Meetings take place the third Wednesday of the month at 10:30 a.m. at ST. JOHN’S CHURCH. Held September through May, meetings begin with a professional speaker, followed by a brief business meeting.
Upcoming Programs & Events
END OF YEAR DINNER, WEDNESDAY JUNE 14, 2023 6P- TOWN HALL– MEMBERS ONLY
Other Garden Related Events
Massachusetts Horticultural Society
Offers many garden-related lectures and events throughout the year, many but not all of which are held at the Massachusetts Horticultural Society’s headquarters at Elm Bank in Wellesley, MA. Seasonal garden tours and daily programs are also held Gardens at Elm Bank, 36 acres on the Elm Bank Reservation at 900 Washington Street in Wellesley, MA 02482.
The site includes open fields and meadows, streams and pools, wooded areas and formal gardens. Mass Hort is uniquely positioned, not only to protect these natural resources, but also to develop spaces that enhance visitors’ appreciation of the landscape and the surrounding Charles River.
Massachusetts Master Gardeners Association
Master Gardeners are experienced and trained volunteers who provide horticultural information and education resources to the gardening public, offer technical support for horticulture projects and contribute outreach programs for community events.
The first Master Gardener (MG) program was started in 1972 in Seattle, Washington by Cooperative Extension Agents as a means of more effectively addressing questions posed to them by eager home gardeners. Within a few years the program was adopted throughout Washington and by many other states. Today, Master Gardeners are in all 50 states, the District of Columbia, and several Canadian provinces. The vast majority of Master Gardener programs are run by the Cooperative Extension Services of land-grant universities. MG programs are usually organized county by county, with extension agents and university professors serving as program instructors.
Programs You May Have Missed
May 17, 2023
“Horticulture As a Transformation Tool for Incarcerated Students”
The New Garden Society.
The New Garden Society is run by horticulturists, landscapers and farmers who seek to expand green industry opportunities for our incarcerated and formerly incarcerated neighbors in Greater-Boston.
The New Garden Society was founded in response to requests for horticultural programming from people living in Massachusetts prisons and jails. TNGS offers weekly vocational, therapeutic horticulture classes in MA detention facilities through the growing season. This presentation will explain the possibilities of gardening for incarcerated people, and the reflections and words of our educators and students. Using personal examples from the field, we’ll expand on the ideals and ethics that bring gardeners together to transform the living world.
April 19, 2023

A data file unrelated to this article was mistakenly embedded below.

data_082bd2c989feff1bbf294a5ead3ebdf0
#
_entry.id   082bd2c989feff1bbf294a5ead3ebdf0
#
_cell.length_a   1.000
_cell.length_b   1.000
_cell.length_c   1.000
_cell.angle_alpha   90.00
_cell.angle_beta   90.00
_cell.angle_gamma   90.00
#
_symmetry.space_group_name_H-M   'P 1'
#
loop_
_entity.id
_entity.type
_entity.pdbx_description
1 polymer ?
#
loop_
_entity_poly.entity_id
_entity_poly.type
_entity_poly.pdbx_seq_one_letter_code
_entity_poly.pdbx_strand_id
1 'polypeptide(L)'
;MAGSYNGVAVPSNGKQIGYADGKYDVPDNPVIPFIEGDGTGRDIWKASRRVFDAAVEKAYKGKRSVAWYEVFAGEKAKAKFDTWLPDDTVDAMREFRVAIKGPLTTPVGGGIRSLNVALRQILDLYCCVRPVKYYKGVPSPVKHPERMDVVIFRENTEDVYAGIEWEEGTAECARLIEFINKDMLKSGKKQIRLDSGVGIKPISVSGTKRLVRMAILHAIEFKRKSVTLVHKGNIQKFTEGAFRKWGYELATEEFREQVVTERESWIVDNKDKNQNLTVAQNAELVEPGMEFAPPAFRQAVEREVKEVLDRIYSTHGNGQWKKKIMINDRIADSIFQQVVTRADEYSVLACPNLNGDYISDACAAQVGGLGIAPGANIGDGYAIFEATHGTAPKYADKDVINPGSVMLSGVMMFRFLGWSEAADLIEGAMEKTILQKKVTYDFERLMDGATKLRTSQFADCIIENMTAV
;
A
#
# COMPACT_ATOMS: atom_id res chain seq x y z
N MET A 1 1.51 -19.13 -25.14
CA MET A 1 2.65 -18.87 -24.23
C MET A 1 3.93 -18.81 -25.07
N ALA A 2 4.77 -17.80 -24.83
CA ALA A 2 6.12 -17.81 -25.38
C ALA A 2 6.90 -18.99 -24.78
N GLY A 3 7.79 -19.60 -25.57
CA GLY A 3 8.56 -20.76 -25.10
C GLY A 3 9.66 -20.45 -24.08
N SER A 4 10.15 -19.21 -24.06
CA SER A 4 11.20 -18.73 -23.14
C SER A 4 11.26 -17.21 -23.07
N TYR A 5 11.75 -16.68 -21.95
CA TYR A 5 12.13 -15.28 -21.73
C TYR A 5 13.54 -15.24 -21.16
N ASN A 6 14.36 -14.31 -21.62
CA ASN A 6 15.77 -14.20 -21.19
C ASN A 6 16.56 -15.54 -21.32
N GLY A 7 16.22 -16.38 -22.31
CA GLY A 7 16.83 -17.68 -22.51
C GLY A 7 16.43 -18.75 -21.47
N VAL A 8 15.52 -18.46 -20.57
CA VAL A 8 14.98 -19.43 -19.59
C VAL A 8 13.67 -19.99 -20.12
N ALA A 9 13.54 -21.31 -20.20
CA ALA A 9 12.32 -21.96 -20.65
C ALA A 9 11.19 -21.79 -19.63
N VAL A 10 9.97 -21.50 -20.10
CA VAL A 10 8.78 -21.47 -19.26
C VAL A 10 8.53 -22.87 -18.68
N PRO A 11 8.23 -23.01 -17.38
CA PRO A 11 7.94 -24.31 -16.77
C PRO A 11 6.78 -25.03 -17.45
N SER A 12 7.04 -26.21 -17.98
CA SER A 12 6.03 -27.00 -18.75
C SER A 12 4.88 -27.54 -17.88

“Establishing a Home Herb Garden”
Kathi Gariepy – Former special needs preschool teacher, Lifetime Mass. Master Gardner, Past VP Mass. Master Gardeners Assoc. Currently lives in an old farmhouse surrounded by gardens, grapes, blueberries, raspberries and some very old apple trees. Kathi will explore the world of herbs, and talk about modern-day herb gardens.
March 15, 2023
“Thinking Globally, Acting In Your Own Yard”
Rebecca Warner – Author of The Sustainable-Enough Garden and blog @ The sustainable-enoughgarden.blogspot.com. Rebecca will share with us her successes and failures when planning her own garden.
February 15, 2023
“The Chrysanthemum’s Journey”
Ila Cox- Plant lover, gardener, student of plant history, has served as Chair of the Flower Committee (MFA) and conducts lectures on flower arranging. You will learn this flower’s history from 1500 BC to 2023, how it was used as an herbal medicine to today’s use in personal gardens and commercial growing.
January 18, 2023
“The Fascinating Story of Where our Vegetables Come From”
Bonnie Power- Massachusetts Master Gardener. She holds a Bachelors and Master’s Degree in Zoology. Bonnie will tell the story of 15 common vegetables and 2 fruits, where they grew first and what they probably looked like originally.
November 16, 2022
“Curious about Mushrooms??”
Elizabeth Alemeida- Farmer/Owner, Fat Moon Farm Mushrooms
Elizabeth grew up on a farm and raised her own chickens. After purchasing a “grow your own” mushroom kit for her son, she realized this was the crop to produce. She began commercial production in 2016. She recently help launch Flowers to Empower which enables young women to develop skills through he operation of a seasonal cut-flower business.
Oct. 19, 2022
“Invasive Plant Management for Tended Landscapes”
Elissa Landre -Community Advocacy and Engagement Mgr for Mass Audubon MetroWest Region.
Presentation will provide best practices for identifying and managing a variety of Invasive plants. Seasonal scouting and removal techniques will be discussed as well as landscape restoration to inhibit future unwanted plant incursions.
MARY HAYES “GREEN ALTERNATIVES TO FOAM” (Sept 21, 2022)
Learn alternatives such as, Agrawool, Oshun coir pouches, chicken wire, frogs and more. Expand your design skills.
May 18, 2022- “Splendor in the Grasses”
Andi Ross- Landscape Designer, Certified Organic Land-Care Professional and Garden Coach.
The popularity of planting ornamental grasses in New England has skyrocketed over the last 20 years. Ornamental grasses offers the busy gardener easy maintenance and stunning design elements. There are grasses for shady, sunny, part- sun garden locations as well as an assortment of colors and textures.
April 20, 2022 – “A People’s Garden: Coastal Maine Botanical Gardens”
Jean Rosenberg- AGC member and CMBG volunteer
In 1991 a small group of visionaries discussed the idea of a Maine botanical garden which would include natural landscapes, cultivated gardens and a focus on education, horticulture and research. The gardens opened to the Public in 2007. These gardens have become one of the most distinguished botanical destinations in the country.
March 16, 2022- “Trees: Their Importance to the Environment and the Community”-
Tim Lecuivre-Town of Arlington Tree Warden
Tim will speak on the value and necessity of having a variety of trees in Arlington and how can help mitigate the effects we have experienced from global warming.
February 16,2022- Gardening with Dahlias
Betsy Szymczak – American Dahlia Society, Judge and Member